I've hinted at my love for my grandpa's 包子(bao zi) many times before, both online and in front of my family. And as our departure day got closer, my grandpa decided to give in to my not-so-subtle hints and make them for us. 包子 are filled buns, a Chinese specialty that take far more time and labor than other dishes. The process starts with making and kneading the dough. As the dough rises, my grandparents make the filling: usually a pork and veggie combination, but for me, an egg and green bean scramble. When the dough is ready, it takes a few hours to make the actual 包子--and this is the hardest and most time consuming part. There is a certain craftsmanship to making 包子 both aesthetically pleasing and abundant with filling, and I have yet to master the skills. DSC_0457 DSC_0468 DSC_0471 DSC_0477


DSC_0031 The most satisfying meal is one that is home-cooked. While I am an avid foodie that embraces any opportunity to go out and eat, my mouth waters at the though of eating at home--especially as a college student living on dorm food and easy mac.

My grandparents have accumulated some amazing recipes over the years, including some of my favorite dishes like dumplings, scallion pancakes, and spicy Sichuan eggplant. It's things like my family's delicious Asian food that make me feel so blessed to be immersed in two different cultures.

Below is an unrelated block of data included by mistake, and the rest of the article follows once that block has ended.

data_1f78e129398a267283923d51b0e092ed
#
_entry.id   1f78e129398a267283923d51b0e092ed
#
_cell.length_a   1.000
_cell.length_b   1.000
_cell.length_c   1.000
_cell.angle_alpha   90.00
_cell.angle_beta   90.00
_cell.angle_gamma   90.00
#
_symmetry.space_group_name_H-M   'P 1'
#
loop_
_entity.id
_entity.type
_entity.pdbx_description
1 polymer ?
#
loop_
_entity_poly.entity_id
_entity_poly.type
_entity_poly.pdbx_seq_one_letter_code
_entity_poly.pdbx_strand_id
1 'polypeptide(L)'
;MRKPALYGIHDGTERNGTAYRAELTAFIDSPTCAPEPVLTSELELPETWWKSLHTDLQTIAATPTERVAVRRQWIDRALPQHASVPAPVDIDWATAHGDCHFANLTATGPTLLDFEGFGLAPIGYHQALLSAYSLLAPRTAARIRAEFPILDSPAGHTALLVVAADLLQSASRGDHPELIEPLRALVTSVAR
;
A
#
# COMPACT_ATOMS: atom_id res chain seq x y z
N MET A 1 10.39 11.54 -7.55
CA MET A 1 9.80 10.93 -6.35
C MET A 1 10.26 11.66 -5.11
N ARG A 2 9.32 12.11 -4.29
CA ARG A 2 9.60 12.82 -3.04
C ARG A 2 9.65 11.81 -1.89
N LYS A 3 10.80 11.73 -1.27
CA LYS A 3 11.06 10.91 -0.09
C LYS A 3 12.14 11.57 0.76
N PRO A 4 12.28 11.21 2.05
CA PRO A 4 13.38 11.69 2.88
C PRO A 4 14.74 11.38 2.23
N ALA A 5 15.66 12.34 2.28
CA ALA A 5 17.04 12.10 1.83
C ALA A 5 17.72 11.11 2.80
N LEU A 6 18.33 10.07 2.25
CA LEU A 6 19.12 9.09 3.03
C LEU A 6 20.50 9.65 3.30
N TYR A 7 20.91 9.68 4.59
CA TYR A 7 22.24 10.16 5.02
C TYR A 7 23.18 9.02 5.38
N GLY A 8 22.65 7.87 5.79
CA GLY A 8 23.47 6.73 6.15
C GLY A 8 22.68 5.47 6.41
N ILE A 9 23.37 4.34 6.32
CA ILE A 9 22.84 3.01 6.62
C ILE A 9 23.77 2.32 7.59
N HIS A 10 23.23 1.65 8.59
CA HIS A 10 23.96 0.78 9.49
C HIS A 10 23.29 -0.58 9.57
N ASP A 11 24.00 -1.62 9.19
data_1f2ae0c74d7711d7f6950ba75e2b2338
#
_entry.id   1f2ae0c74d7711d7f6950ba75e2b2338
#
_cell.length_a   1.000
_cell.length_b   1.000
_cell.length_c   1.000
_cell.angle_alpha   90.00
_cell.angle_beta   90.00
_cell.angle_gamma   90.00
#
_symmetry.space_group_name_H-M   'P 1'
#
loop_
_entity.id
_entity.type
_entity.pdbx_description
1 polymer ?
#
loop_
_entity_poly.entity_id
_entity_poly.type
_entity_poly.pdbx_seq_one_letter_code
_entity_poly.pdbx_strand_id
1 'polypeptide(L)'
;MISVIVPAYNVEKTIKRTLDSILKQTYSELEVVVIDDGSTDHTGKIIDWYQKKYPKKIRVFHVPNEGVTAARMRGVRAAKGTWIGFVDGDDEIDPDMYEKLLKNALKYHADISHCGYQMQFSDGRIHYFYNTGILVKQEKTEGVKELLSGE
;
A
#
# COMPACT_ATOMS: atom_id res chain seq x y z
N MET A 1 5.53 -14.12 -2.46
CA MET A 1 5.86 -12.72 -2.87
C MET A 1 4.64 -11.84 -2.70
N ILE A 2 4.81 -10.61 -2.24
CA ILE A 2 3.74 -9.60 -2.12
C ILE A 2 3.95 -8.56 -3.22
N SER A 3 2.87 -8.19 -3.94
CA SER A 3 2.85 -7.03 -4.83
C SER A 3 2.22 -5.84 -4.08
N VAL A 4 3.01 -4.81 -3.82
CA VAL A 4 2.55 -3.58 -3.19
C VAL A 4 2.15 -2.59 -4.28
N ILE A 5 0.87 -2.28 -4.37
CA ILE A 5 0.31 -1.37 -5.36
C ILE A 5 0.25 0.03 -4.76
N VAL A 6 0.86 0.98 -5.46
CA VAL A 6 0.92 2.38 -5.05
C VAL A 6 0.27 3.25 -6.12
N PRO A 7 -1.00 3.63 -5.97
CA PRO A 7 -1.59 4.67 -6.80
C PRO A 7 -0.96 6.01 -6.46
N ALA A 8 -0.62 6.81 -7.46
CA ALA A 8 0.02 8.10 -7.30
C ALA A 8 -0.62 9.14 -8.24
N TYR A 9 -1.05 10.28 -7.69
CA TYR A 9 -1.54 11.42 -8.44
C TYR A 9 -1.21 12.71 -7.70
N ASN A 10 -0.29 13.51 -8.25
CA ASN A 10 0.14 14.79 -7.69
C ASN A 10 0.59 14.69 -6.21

Pancakes made of grated squash, flour, and eggs.


Da Cha Zhou!


Tomatoes and sugar, a childhood favorite.


Along the Songhua

The Songhua is not a particularly pretty river. Its water is brown, there isn't much natural landscaping nearby, and litter generally borders the edges of it. However, the childhood memories of my parents flow deep within this river. As children, they would swim here with their siblings. Years later as college students, they would have their first date together here. Indeed, their everlasting love for the river persists no matter what condition it is in--truly demonstrating the powers of nostalgia. DSC_0105 DSC_0221 DSC_0142DSC_0206

Almost Forgot...

DSCN0705 Sharing my love for Japanese drink machines almost slipped my mind until I found this picture hiding in my photo files. The idea is the same: you put money in, push a button, then a drink dispenses. But oh how the experiences differ between America and Japan! The variety, color, and aesthetic design of the beverage machines make quenching your thirst far more interesting and entertaining. Good job Japanese marketers: you convinced a girl who swears by her bobble water bottle to cave and buy some sugary drinks.


DSC_0196 I am back in China now, but my great time in Japan will be impossible to forget.